Sago Palms

Care and Characteristics

 

    Star-Tip 1054

Gardening Tips for successful and beautiful Landscapes and Gardens

 

Sago palms add an attractive tropical touch to just about any landscape. Their common name implies they are a palm, but they are not.  In fact Sago Palms (Cycas revoluta) are classified as Gymnosperms which include Conifers and Ginkgo. Sagos are members of the Cycadaceae family which dates back to the Mesozoic Era. They are thought to have evolved from seed ferns millions of years ago. Why is this relevant? Because here in the Desert Southwest it is dangerous to feed them in the summer like you would most genuine Palm Trees.

 

 

Sago Palms are relatively easy plants to grow in the landscape. In the Desert they grow best in afternoon shade. Soils should be well drained with a near neutral soil pH (6.5 to 7.0).  Good luck finding that!

 

You will want mulch and amend your soil at least once a year with adequate organic material or sulfur. A liquid sulfur like Con-Grow is very effective. Sagos respond well to regular fertilization during the early growing season, March through May.

 

If you are trying to increase plant size, fertilize established plants with a high nitrogen fertilizer like our Palm Tree Food. Remember though, the instructions for feeding on the label are for genuine Palms, avoid summer fertilization! Refer to label instructions for fertilizer rates. The reason for using a "palm tree fertilizer" is that they contain magnesium and essential micro nutrients. Typically, sagos only produce one growth flush (crown) per year but may be forced to develop 2 with regular fertilization.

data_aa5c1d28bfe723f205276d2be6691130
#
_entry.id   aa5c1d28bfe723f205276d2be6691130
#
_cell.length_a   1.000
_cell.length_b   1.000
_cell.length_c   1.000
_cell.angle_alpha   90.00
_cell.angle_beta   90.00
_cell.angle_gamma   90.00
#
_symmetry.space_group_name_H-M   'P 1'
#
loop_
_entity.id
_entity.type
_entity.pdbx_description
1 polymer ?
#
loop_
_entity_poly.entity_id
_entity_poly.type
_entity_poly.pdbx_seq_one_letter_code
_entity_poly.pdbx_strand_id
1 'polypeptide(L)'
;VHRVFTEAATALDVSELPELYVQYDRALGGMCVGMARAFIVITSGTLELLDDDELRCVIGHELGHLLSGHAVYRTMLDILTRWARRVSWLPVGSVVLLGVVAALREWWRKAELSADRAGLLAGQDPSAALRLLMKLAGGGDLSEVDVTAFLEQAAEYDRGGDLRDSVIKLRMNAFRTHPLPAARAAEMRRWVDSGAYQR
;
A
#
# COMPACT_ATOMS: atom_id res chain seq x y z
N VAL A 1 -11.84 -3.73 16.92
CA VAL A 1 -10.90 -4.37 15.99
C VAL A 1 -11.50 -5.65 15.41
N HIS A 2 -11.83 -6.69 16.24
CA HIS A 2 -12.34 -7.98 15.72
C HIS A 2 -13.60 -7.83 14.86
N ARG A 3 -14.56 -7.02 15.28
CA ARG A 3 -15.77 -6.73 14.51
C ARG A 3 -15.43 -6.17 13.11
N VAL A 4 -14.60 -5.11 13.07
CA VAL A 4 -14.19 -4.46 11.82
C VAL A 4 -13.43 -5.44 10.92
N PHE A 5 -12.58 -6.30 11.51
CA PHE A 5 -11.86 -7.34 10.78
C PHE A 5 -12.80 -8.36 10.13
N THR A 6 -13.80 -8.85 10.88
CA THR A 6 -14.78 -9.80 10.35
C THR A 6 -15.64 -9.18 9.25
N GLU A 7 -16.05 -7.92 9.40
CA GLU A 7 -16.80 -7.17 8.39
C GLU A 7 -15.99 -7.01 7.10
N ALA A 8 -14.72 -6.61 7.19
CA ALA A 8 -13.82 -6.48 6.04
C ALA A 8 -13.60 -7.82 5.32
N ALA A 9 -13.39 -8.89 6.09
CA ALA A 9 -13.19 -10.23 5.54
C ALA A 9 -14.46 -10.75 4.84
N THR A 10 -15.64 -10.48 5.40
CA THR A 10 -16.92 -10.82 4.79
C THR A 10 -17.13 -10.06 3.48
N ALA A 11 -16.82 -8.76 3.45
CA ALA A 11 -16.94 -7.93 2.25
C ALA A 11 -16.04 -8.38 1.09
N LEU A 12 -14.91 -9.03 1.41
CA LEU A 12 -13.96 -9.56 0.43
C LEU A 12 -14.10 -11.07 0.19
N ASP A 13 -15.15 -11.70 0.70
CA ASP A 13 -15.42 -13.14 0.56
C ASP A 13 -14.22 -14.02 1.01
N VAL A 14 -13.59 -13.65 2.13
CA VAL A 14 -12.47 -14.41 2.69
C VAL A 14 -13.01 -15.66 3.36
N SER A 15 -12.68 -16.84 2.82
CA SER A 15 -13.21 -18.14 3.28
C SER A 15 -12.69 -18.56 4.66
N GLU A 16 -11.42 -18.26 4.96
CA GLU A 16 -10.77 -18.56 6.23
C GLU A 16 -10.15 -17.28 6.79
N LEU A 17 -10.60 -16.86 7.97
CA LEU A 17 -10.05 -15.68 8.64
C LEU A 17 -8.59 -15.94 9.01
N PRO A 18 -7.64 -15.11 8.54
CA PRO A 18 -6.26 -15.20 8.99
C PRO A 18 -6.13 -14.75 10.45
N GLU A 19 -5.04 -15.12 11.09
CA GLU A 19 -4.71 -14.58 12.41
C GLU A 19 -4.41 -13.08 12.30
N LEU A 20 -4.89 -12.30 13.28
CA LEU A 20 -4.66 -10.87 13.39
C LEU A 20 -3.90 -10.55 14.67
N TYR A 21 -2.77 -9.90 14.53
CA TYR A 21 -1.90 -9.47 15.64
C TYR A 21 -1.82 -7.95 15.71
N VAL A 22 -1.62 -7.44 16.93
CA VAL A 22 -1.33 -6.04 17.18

There are separate male and female plants which form their reproductive structures (cones). The female plants produce a round fuzzy mass in the center of the leaf mass. Males form an elongated cone like structure. Bright orange seeds mature on the female plant in the fall. Plants can be propagated by removing and rooting a side shoot (pup). Also, if you want to propagate from seed, wait to collect the seed after the cones fall apart. Otherwise the embryo is not fully developed and germination is not likely.  For best results, remove the outer pulp and treat the seed with Gibberellic acid to achieve a high percentage of germination.

 

 

 

 

 

Potential Problems and Treatments

 

Yellowing Leaves: If the plant is watered too frequently, the roots will lack the ability to obtain the nutrients (and oxygen) from the soil, and yellowing throughout the plant can occur. Most often the yellowing from nutrient deficiency will show up on leaves with the most severe sun exposure. Of course if the plant is not properly fertilized or the soil pH prohibits the fertilizer from being taken up, these same symptoms will appear. Sun scorch can occur in a weakened plant.

 

Whether the weakened condition is from disease, nutrient or the plants insufficiently establish roots, the look will be similar,, while the treatment is different. Sago Palms are a safer bet in afternoon shade as the most often will yellow in the summer until they acclimate. Proper fertilization and sulfur soil amendments will help the plant to recover from most nutrient issues. Deep infrequent watering (depending on soil type) is vital to plant health.

 

Also to be noted; the leaves of the Sago Palm are very sensitive to environment stress. They will often develop yellow speckles if battered by a hail storm or show “yellow tracks” if cold water is applied when they are in hot weather, or if injured by a falling hose for example. These types of yellowing are usually temporary and should not cause concern.